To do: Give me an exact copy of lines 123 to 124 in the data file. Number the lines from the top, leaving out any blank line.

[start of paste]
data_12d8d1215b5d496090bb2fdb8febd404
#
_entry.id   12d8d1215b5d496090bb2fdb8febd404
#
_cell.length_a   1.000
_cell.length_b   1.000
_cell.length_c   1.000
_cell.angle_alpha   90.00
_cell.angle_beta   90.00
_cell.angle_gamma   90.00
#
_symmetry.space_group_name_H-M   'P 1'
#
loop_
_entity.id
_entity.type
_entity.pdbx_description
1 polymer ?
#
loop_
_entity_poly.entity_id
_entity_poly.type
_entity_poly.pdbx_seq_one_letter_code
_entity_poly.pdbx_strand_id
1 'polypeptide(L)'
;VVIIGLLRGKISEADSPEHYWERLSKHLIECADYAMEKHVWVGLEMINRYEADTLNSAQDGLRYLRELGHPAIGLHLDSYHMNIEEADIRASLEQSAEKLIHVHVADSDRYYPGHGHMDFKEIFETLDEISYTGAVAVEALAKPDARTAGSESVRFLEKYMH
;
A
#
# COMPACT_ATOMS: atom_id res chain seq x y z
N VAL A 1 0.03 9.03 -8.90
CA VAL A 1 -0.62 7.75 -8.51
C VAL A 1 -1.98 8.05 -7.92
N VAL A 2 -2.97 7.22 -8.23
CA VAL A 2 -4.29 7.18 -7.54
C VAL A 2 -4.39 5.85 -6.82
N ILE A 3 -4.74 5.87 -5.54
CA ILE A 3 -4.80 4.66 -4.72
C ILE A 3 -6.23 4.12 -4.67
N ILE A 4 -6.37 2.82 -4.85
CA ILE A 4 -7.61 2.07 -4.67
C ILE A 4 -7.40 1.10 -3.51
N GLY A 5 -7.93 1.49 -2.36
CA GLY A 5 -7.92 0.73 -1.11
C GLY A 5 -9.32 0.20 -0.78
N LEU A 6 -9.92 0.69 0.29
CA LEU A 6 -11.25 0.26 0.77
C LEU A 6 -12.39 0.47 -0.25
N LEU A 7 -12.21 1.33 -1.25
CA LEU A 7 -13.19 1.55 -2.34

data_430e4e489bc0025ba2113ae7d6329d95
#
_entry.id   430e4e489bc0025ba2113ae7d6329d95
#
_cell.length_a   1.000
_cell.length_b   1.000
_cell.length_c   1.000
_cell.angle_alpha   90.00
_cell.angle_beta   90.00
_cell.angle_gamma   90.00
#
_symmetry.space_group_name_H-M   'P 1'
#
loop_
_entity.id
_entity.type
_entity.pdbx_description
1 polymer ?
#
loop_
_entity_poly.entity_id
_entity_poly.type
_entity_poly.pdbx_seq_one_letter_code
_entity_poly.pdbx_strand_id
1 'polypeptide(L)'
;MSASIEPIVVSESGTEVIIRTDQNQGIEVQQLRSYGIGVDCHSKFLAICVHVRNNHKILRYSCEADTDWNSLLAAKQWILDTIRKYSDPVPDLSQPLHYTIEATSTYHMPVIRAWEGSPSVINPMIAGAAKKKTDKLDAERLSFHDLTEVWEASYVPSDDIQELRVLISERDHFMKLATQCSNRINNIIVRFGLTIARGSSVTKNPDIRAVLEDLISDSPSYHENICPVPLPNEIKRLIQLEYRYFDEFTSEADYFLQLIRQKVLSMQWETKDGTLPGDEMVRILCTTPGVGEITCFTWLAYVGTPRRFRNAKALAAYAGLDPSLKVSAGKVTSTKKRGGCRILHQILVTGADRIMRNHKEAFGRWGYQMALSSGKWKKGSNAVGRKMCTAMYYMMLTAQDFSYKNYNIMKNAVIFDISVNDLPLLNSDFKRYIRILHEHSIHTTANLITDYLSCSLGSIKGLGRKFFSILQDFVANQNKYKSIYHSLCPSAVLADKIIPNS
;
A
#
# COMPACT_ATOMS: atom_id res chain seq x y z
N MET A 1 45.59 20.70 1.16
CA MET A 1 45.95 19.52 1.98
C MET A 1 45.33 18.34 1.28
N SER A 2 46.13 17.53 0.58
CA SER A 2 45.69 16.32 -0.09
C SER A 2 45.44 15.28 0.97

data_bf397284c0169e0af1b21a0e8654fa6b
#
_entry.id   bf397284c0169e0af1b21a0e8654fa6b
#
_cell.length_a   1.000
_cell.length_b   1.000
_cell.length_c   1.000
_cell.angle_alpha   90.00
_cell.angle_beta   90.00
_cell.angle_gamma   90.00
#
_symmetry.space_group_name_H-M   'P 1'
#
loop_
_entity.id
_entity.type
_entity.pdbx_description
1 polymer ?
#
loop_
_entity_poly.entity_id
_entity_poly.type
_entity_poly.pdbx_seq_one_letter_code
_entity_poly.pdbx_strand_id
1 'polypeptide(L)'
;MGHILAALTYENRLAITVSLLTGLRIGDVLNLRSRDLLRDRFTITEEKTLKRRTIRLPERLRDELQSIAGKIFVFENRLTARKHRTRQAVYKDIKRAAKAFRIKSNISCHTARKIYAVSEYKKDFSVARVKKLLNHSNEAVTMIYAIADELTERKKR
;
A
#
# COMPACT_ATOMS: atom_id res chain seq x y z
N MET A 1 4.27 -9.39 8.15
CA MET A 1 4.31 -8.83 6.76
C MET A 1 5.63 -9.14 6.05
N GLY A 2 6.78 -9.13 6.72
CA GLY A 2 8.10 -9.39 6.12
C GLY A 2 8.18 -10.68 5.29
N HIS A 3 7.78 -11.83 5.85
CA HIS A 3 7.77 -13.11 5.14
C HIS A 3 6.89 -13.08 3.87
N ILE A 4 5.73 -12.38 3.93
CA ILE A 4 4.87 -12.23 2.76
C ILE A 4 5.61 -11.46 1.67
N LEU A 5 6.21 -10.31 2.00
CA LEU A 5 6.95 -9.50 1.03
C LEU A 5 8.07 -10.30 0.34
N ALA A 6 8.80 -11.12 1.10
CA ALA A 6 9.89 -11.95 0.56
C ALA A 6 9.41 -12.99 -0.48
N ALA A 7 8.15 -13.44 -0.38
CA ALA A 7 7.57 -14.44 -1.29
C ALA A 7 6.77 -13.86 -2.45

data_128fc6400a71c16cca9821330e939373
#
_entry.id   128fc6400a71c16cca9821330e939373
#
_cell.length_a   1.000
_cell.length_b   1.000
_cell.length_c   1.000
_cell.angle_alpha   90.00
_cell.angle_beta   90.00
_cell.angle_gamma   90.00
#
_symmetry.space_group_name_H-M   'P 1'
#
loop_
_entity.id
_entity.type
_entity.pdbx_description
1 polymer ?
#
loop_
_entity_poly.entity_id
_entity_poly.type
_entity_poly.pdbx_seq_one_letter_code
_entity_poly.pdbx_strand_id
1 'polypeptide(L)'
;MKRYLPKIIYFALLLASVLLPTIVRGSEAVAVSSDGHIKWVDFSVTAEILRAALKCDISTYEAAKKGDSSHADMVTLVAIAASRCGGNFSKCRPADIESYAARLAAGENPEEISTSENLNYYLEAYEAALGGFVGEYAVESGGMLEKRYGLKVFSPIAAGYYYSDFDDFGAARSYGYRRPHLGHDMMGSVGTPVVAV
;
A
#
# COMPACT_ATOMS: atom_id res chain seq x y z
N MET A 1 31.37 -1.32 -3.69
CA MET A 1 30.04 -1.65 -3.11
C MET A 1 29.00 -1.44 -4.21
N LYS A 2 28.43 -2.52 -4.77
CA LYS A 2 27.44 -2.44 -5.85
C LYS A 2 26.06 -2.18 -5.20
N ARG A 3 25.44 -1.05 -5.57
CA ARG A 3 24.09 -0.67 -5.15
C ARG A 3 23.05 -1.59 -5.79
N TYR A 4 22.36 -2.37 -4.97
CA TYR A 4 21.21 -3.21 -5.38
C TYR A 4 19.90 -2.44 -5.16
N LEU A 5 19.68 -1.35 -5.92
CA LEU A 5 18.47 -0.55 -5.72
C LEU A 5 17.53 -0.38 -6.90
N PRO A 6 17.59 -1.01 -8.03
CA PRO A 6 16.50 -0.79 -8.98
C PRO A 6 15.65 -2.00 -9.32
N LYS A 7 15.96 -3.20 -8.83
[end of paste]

N HIS A 3 7.78 -11.83 5.85
CA HIS A 3 7.77 -13.11 5.14